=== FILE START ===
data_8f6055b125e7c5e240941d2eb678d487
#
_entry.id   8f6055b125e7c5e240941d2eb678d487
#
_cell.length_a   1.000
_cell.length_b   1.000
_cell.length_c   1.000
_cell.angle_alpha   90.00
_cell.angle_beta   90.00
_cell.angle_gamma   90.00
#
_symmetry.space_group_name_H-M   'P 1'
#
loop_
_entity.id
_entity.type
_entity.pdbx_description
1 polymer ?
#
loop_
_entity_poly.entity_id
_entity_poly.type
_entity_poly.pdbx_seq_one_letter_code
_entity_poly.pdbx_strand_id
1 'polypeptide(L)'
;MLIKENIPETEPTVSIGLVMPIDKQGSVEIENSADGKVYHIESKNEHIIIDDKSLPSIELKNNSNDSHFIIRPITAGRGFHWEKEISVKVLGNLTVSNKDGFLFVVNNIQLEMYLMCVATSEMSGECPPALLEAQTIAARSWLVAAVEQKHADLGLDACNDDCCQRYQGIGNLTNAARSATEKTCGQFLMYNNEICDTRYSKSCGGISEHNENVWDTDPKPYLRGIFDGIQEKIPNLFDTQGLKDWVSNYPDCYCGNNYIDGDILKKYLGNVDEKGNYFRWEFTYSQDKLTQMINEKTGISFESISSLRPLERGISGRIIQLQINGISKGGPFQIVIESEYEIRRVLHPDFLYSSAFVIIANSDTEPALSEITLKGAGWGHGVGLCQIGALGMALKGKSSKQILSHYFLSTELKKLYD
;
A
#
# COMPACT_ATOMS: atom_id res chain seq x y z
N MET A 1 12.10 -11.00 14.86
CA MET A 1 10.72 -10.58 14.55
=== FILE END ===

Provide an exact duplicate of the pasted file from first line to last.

data_8f6055b125e7c5e240941d2eb678d487
#
_entry.id   8f6055b125e7c5e240941d2eb678d487
#
_cell.length_a   1.000
_cell.length_b   1.000
_cell.length_c   1.000
_cell.angle_alpha   90.00
_cell.angle_beta   90.00
_cell.angle_gamma   90.00
#
_symmetry.space_group_name_H-M   'P 1'
#
loop_
_entity.id
_entity.type
_entity.pdbx_description
1 polymer ?
#
loop_
_entity_poly.entity_id
_entity_poly.type
_entity_poly.pdbx_seq_one_letter_code
_entity_poly.pdbx_strand_id
1 'polypeptide(L)'
;MLIKENIPETEPTVSIGLVMPIDKQGSVEIENSADGKVYHIESKNEHIIIDDKSLPSIELKNNSNDSHFIIRPITAGRGFHWEKEISVKVLGNLTVSNKDGFLFVVNNIQLEMYLMCVATSEMSGECPPALLEAQTIAARSWLVAAVEQKHADLGLDACNDDCCQRYQGIGNLTNAARSATEKTCGQFLMYNNEICDTRYSKSCGGISEHNENVWDTDPKPYLRGIFDGIQEKIPNLFDTQGLKDWVSNYPDCYCGNNYIDGDILKKYLGNVDEKGNYFRWEFTYSQDKLTQMINEKTGISFESISSLRPLERGISGRIIQLQINGISKGGPFQIVIESEYEIRRVLHPDFLYSSAFVIIANSDTEPALSEITLKGAGWGHGVGLCQIGALGMALKGKSSKQILSHYFLSTELKKLYD
;
A
#
# COMPACT_ATOMS: atom_id res chain seq x y z
N MET A 1 12.10 -11.00 14.86
CA MET A 1 10.72 -10.58 14.55